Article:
2013 has been a year of big changes in field service: from exciting technologies (Google Glass!) that hold a lot of promise to widespread adoption of existing technologies such as the cloud and video. Technology is only part of the story, though — the industry is changing and technicians’ roles must change to keep pace.
Here’s a look back at the big field service stories in 2013:
Cloud and Video Go Mainstream
Two of the biggest technology trends this year shouldn’t come as much of a surprise. For one, as John Ragsdale points out, field service companies of all sizes are using the cloud. This isn’t new for small and medium-sized companies, who were among the first companies to move toward the cloud. What’s new, however, is how many large companies are making the switch.
“Small and medium-sized businesses were early adopters of cloud applications,”Ragsdale writes. “This year I’ve talked to service executives from some the largest tech companies in North America and Europe who were in the midst of a migration from a legacy customer relationship management (CRM) system to a lower cost cloud suite.”
Video, too, made headway in field service in 2013 as companies realized the potential to better interact with customers — and to improve communication within the organization. Video offers a window into customer problems without always sending a technician into the field and, as a result, promoting remote customer service. What’s more, video allows technicians in the field to troubleshoot customer problems with fellow technicians or managers back at the office.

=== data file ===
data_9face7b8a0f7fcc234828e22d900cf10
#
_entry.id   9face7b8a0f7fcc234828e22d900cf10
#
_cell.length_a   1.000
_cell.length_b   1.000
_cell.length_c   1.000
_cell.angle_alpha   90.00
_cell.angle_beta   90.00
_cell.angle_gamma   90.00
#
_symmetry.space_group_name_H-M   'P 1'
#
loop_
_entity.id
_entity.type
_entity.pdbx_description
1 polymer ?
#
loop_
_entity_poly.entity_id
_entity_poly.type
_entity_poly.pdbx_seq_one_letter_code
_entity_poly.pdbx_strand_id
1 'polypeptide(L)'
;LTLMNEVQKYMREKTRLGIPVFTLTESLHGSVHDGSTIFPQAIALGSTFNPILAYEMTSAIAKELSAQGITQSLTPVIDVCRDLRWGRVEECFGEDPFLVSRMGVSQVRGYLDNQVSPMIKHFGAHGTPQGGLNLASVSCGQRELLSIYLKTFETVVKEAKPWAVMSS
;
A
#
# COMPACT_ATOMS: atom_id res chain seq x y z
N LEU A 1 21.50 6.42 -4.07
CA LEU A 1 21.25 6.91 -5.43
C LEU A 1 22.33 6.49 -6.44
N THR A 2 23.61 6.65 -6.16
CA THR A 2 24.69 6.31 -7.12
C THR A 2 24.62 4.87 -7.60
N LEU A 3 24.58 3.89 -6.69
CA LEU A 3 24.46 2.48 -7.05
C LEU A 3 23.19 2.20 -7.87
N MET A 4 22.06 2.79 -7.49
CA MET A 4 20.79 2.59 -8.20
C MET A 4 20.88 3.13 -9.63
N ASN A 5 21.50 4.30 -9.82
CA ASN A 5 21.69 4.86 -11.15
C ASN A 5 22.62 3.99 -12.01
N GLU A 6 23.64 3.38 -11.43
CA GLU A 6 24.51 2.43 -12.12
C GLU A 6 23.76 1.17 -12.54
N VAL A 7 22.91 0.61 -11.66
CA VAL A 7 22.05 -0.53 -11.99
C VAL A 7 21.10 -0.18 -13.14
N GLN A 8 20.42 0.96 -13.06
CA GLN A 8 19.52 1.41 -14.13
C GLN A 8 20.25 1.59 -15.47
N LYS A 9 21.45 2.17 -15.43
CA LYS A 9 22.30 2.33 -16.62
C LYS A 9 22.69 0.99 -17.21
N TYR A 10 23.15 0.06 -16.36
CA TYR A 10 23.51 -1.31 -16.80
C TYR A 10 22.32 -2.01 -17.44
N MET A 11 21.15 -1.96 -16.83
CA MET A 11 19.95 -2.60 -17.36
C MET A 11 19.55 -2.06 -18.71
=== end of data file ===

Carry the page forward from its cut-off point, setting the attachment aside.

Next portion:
Whether Rugged or iPad, Mobility Is Here to Stay
Field service isn’t the only industry being reshaped by the mobile revolution, but it’s one of the most interesting. Field service is inherently mobile, and mobile technologies — whether tablets or wearable technology — have already made their mark.
Not all companies are drinking the mobile tech Kool-Aid, as Field Technology Online’s Sarah Howland found, but the potential of tablets are just too compelling for most field service organizations to ignore. That’s not to say that earlier generations of devices (think handhelds and laptops) will disappear from service vans any time soon, but we’re only beginning to see the impacts of tablets and other mobile devices.
The Importance of Selling Through Service
Selling is now part of the technician’s job description — and for good reason. Technicians are often in the best position to sell customers on upgrades, new products or extended warranties because of the goodwill and trust they’ve built, face-to-face, with customers.
No, this isn’t the kind of selling that carries bad connotations. As sales consultant Alex Alexander told SmartVan, “… selling is not evil. If done professionally, there’s no difference between selling, servicing, advising and fixing. It’s all the same and is aimed at making the customer more successful. That should be the definition of selling.”
Or, as customer service expert Shep Hyken put it in a Twitter chat hosted by SmartVan:
Need to Hire for Soft Skills
These days, it’s not enough to hire technicians who have great technical skills. Those hard skills will always be important, but technicians must also be able to sell and deliver great customer service. And that requires soft skills. Field service organizations have taken notice and are working to develop more well-rounded technicians that have the technical chops and the appropriate soft skills. In 2013, this became clear especially clear to companies, but it’s often easier said than done.
The Fleet of the Future
Lastly, we can’t ignore the cool vans that debuted this year. Ford’s redesigned Transit Connect, named “International Van of the Year 2014” by COMTRANS, will give the classic E-Series a run for its money. Electric models such as Nissan’s NV200 and the $150,000 Navistar eStar make it clear that fleets are moving toward energy efficiency — without sacrificing the workhorse capabilities that field service organizations demand from their vans.